Results of this analysis reflect the current standard of practice used for defining PMP, including comprehensive storm analyses procedures, extensive use of geographic information systems (GIS), explicit quantification of orographic effects, updated maximum dew point for storm maximization, development of snow water equivalent (SWE) and temperature time series climatologies, and improved understanding of the weather and climate related to extreme rainfall and rain-on-snow throughout the region.
In comparison to the HMRs, the new study provides:
- Reproducible Results
- Gridded dataset within GIS platform relies on computer analysis versus human interpretation of contours
- Reviewed 40 years of new data that resulted in including 24 new storms for analysis that were not accounted for in the HMRs
- PMP results available statewide for summer rain events and spring rain-on-snow events
- Includes a 1% exceedance daily SWE dataset for March through April which provides statewide snowmelt data
- Includes temporal and spatial distributions of PMP rainfall events
The new PMP estimates are available statewide, including those drainage basins extending across the state border such as the Mouse River, Red River, and Missouri River to Fort Peck. Within that area of interest, PMP values can be estimated for a variety of events. Consistent with the previous HMR studies, summertime rain events lasting up to 120-hours are available. In addition, springtime events or rain on snow events can now be estimated statewide rather than being limited to the Red River and Souris River.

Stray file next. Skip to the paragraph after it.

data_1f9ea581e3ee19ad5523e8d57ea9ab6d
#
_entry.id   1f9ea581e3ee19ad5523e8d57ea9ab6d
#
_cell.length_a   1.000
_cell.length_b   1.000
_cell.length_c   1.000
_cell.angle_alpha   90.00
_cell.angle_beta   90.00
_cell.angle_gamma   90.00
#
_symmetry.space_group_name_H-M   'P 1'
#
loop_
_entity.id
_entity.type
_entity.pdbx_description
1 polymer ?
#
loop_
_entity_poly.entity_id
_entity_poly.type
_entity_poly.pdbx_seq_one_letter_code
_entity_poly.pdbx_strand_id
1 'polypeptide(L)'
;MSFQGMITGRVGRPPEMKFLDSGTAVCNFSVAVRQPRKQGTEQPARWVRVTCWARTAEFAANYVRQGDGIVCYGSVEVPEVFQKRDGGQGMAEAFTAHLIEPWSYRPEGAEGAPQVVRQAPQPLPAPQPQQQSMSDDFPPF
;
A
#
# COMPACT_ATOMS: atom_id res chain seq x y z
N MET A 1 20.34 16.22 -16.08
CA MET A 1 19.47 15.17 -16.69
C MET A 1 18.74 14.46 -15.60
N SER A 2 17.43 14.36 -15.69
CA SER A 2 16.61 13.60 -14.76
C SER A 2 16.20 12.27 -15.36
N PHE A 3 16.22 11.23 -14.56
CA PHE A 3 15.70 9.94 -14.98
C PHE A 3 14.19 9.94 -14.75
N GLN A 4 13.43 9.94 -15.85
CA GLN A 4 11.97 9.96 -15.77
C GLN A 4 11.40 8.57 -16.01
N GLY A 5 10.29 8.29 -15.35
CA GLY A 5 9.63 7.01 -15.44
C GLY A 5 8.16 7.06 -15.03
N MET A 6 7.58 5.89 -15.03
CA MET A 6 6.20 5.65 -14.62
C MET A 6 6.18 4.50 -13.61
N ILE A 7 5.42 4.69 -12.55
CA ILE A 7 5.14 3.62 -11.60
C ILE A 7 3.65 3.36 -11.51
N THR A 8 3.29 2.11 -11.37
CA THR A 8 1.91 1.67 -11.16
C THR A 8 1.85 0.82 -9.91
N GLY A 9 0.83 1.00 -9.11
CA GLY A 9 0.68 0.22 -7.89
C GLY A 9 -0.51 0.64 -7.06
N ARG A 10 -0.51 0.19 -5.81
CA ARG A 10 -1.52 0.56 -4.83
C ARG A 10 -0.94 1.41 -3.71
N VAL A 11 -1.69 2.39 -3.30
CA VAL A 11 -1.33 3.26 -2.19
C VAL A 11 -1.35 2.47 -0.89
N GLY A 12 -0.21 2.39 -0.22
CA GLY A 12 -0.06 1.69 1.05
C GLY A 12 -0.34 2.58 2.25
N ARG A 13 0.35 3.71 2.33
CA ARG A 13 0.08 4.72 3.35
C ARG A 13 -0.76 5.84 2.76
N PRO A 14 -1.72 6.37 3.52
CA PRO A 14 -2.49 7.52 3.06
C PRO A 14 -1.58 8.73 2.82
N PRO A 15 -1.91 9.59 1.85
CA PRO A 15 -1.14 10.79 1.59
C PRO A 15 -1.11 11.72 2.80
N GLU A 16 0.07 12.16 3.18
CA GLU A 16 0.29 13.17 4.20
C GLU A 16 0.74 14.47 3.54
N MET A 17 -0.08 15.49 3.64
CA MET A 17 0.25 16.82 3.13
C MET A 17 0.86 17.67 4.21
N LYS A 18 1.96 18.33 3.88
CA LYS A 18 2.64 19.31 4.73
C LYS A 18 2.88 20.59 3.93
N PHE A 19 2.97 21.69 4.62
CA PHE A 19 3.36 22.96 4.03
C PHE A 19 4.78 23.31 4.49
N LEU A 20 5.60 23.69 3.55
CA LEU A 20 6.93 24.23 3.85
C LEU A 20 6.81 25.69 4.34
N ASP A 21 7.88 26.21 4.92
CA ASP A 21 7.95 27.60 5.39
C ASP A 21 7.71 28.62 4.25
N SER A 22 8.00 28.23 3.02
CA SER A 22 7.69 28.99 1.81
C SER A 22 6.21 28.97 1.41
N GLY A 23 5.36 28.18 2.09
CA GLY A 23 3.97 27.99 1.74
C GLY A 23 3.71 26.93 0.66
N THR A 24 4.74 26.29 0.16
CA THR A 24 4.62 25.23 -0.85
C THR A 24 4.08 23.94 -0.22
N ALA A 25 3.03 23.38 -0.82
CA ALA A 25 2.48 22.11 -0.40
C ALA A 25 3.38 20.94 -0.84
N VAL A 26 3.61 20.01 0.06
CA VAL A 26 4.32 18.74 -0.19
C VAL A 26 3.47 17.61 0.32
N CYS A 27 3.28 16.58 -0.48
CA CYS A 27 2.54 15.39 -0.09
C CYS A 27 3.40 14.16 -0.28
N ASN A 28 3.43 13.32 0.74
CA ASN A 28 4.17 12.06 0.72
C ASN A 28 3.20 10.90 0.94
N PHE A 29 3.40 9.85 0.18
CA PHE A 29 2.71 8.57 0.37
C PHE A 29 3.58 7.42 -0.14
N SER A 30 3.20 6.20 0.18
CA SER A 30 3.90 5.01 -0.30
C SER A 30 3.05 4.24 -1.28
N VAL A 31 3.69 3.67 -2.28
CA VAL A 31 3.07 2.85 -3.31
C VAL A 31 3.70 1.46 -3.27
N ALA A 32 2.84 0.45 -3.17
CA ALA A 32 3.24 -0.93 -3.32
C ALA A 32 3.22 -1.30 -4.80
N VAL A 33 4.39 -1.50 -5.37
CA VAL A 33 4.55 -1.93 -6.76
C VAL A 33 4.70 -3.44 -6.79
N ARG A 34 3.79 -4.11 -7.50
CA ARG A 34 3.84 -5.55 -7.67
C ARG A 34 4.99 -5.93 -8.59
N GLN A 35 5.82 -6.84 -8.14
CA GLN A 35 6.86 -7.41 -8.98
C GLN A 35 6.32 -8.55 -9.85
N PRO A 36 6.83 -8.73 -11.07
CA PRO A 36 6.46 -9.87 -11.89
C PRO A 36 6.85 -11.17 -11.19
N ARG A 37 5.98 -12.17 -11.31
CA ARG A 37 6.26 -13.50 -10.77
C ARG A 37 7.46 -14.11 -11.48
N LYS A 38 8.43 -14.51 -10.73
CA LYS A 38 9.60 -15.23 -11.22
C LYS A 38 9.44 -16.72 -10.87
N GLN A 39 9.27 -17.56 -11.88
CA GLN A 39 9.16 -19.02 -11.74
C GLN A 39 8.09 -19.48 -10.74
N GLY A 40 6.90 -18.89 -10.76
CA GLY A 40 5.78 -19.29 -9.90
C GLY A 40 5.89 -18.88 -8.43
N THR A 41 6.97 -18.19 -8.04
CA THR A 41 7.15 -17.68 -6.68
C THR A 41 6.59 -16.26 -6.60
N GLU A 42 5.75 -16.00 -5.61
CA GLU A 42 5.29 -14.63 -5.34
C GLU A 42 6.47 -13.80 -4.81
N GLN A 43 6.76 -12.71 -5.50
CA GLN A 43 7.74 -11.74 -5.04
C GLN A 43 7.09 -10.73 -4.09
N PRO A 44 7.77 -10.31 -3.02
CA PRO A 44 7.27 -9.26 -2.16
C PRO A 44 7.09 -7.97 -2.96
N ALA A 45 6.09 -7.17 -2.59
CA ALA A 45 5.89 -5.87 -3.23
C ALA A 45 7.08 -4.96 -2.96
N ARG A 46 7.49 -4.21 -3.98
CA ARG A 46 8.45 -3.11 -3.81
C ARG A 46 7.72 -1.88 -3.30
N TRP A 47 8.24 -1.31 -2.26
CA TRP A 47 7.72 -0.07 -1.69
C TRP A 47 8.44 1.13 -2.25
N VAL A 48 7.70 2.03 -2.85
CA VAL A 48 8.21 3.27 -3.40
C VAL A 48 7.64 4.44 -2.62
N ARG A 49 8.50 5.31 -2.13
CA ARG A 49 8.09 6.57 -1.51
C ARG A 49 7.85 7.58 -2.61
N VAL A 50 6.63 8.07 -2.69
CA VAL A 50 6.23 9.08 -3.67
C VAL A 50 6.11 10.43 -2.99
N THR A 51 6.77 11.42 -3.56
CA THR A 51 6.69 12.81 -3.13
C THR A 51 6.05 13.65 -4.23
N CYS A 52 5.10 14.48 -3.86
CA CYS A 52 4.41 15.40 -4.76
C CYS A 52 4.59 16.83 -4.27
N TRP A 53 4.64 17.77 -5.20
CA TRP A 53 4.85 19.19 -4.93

When compared to previous PMP depths provided in HMR 51, the updated values from this study resulted in a wide range of reductions for most basin sizes and storm durations, with some regions resulting in minor increases. PMP depths are highest in southeastern North Dakota into southwestern Minnesota, and lowest in the far western study region. These spatial variations in PMP depth, match the general weather patterns of the region related to moisture availability, topography, and storm dynamics.
Data, assumptions, and analysis techniques used in this study have been reviewed and accepted by the Steering Committee (which included representation from the National Weather Service, Academia, Natural Resources Conservation Service, United States Army Corps of Engineers, and the North Dakota Department of Water Resources). Additionally, significant input was also provided by other study participants including the Federal Energy Regulatory Commission and numerous private consultants.